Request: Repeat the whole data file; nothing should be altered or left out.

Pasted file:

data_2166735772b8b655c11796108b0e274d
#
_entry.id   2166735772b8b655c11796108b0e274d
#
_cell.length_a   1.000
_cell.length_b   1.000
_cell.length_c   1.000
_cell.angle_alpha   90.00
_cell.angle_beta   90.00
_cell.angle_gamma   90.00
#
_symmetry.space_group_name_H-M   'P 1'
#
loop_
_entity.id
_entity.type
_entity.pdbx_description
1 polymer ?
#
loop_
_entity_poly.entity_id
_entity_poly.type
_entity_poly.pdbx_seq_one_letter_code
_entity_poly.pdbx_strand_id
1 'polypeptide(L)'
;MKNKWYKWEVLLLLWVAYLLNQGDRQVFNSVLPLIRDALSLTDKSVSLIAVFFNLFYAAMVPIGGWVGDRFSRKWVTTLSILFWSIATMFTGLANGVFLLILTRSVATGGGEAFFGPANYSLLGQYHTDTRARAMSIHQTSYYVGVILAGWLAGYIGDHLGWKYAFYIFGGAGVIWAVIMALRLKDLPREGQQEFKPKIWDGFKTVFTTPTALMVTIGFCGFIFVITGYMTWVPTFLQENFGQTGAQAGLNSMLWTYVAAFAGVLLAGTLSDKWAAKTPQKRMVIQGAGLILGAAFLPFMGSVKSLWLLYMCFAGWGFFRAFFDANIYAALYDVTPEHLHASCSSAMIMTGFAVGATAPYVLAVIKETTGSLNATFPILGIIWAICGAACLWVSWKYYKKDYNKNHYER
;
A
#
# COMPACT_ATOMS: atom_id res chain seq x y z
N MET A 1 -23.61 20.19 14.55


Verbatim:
data_2166735772b8b655c11796108b0e274d
#
_entry.id   2166735772b8b655c11796108b0e274d
#
_cell.length_a   1.000
_cell.length_b   1.000
_cell.length_c   1.000
_cell.angle_alpha   90.00
_cell.angle_beta   90.00
_cell.angle_gamma   90.00
#
_symmetry.space_group_name_H-M   'P 1'
#
loop_
_entity.id
_entity.type
_entity.pdbx_description
1 polymer ?
#
loop_
_entity_poly.entity_id
_entity_poly.type
_entity_poly.pdbx_seq_one_letter_code
_entity_poly.pdbx_strand_id
1 'polypeptide(L)'
;MKNKWYKWEVLLLLWVAYLLNQGDRQVFNSVLPLIRDALSLTDKSVSLIAVFFNLFYAAMVPIGGWVGDRFSRKWVTTLSILFWSIATMFTGLANGVFLLILTRSVATGGGEAFFGPANYSLLGQYHTDTRARAMSIHQTSYYVGVILAGWLAGYIGDHLGWKYAFYIFGGAGVIWAVIMALRLKDLPREGQQEFKPKIWDGFKTVFTTPTALMVTIGFCGFIFVITGYMTWVPTFLQENFGQTGAQAGLNSMLWTYVAAFAGVLLAGTLSDKWAAKTPQKRMVIQGAGLILGAAFLPFMGSVKSLWLLYMCFAGWGFFRAFFDANIYAALYDVTPEHLHASCSSAMIMTGFAVGATAPYVLAVIKETTGSLNATFPILGIIWAICGAACLWVSWKYYKKDYNKNHYER
;
A
#
# COMPACT_ATOMS: atom_id res chain seq x y z
N MET A 1 -23.61 20.19 14.55